Name: Rachel Dalton
Class Year: 2016
Hometown: Columbus, OH
Internship: Conservation Science Research Intern, the Wilds
Location: Cumberland, OH
Hello again from beautiful Cumberland, OH! It’s been warmer here over the last couple of weeks, interspersed with the occasional monsoon (when it rains here, it rains pretty impressively!). I just came back inside from standing on our deck and listening to the wood thrushes sing. They are very abundant in the treed areas around here, and I love hearing them in the evenings. The other night I also heard a barred owl hooting, which was neat.
One of the things I have been working on this week is finishing/proofreading the Intro section of my paper. All of the interns are required to write a full scientific paper about their project, which if you are not already familiar with this, includes Introduction, Methods & Materials, Results, and Discussion/Conclusions sections, as well as an abstract, works cited, etc. We also have to format our paper according to the requirements of a primary literature journal that publishes work similar to our project. I decided to write mine with the formatting requirements of the Journal of Wildlife Management, as there are several papers about eDNA monitoring published in it. We will also be responsible for making a scientific poster and PowerPoint presentation to share the results of our studies. The 8 students with the best posters as selected by the Chief Science Officer at the Wilds, Dr. Barbara Wolfe, will present them at the Columbus Zoo on the last day of our internship.
I have also been perfecting my DNA extraction skills as of late, and am now to the point where I can do it independently (woohoo!). I recently did a DNA extraction from Indian rhino tissue! I am also learning how to do qPCR right now, which I am excited about. Looking forward to applying these skills with Indian rhino eDNA very soon!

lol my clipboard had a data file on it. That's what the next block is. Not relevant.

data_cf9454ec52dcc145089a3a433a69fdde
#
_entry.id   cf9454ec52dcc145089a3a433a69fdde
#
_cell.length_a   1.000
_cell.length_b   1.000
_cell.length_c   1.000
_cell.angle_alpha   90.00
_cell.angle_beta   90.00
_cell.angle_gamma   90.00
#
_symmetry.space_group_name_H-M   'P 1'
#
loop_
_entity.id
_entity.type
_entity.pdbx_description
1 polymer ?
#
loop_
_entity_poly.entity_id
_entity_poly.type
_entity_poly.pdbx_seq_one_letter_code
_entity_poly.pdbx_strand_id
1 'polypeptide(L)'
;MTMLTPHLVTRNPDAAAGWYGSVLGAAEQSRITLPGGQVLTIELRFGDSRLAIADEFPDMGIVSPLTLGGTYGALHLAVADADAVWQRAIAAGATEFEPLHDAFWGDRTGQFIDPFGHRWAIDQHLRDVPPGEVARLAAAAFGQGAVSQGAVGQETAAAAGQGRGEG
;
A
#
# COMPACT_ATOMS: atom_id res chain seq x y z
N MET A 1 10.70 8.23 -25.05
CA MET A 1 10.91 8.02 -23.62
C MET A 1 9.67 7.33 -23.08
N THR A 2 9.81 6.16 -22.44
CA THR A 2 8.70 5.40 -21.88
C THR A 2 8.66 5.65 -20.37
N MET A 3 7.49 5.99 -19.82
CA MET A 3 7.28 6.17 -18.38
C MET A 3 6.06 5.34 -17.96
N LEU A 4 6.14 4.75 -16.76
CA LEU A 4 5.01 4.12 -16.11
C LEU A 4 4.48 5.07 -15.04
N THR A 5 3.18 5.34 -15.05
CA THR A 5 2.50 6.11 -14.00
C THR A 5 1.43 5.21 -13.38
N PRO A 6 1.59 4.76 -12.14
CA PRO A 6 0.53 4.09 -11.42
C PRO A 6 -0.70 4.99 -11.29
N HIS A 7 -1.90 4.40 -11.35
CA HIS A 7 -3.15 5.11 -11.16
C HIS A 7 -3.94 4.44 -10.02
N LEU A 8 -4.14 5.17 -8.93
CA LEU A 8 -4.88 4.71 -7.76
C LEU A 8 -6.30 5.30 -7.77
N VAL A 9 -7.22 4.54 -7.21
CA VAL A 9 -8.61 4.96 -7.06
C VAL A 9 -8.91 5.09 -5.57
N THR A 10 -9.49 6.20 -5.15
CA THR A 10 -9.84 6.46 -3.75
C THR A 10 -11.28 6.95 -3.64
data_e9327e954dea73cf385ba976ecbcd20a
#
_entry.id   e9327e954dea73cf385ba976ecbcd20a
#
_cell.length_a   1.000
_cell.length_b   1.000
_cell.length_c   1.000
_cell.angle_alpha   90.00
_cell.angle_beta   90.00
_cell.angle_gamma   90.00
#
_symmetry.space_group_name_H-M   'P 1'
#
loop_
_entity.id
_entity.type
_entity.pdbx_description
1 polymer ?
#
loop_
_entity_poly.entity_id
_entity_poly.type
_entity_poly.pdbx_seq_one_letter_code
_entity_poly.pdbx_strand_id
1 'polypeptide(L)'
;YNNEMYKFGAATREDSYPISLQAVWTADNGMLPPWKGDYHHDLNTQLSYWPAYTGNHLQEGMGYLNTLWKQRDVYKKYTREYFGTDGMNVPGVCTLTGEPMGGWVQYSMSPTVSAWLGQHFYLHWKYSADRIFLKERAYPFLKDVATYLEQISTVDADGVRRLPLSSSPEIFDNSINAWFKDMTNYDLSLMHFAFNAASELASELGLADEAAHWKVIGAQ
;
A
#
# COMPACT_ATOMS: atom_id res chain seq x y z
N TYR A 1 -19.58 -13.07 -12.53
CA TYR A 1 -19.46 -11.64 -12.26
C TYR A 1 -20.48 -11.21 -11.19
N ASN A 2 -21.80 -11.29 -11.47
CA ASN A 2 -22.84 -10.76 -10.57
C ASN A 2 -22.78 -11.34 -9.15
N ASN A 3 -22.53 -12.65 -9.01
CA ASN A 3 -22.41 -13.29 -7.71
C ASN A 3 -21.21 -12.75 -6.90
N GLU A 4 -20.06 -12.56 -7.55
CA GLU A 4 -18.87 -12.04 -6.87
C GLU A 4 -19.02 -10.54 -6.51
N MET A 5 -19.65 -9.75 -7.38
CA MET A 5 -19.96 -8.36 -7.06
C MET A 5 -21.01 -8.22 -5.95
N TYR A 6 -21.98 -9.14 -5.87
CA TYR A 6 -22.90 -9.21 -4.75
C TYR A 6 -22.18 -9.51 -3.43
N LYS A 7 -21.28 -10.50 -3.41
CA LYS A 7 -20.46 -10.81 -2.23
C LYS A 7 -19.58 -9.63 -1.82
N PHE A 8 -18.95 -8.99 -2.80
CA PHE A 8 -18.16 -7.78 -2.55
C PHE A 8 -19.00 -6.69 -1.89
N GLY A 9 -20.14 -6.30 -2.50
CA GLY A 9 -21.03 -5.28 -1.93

Speaking of some of favorite perissodactylids… Last week, fellow interns Katie and Evan and I had the opportunity to visit the rhino barn and spend some time with Julia the white rhino!
Something I have been realizing more and more is just how much I am learning during my time here. I’m learning a lot about eDNA and rhinos of course through my research, but I have also had opportunities to learn from quite a few people here at the Wilds who are not only extremely knowledgeable, but also very willing to share their knowledge (something I am very thankful for and have benefited greatly from!).
|A hellbender! |
Image courtesy of the Wilds' Facebook page.
As another example of learning cool things from really neat people, Mollie and I had the opportunity to tag along with our supervisor/instructor, Joe Greathouse, and fellow intern Katie on a trip to the giraffe barn later that same day. Katie is working on a project that involves developing alternative browse sources for the giraffes. On our way there, Joe told us all about different diet-related health issues that can occur in giraffes, previous experiences he has had in caring for them during his time as a zoo keeper, different nutritional aspects of different browse sources, etc. I was fascinated. And getting to feed two of the giraffes was a lot of fun, too J It is truly hard to appreciate just how tall they are until you are on ground level right next to them!
|One of the Indian rhinos residing at the Wilds.|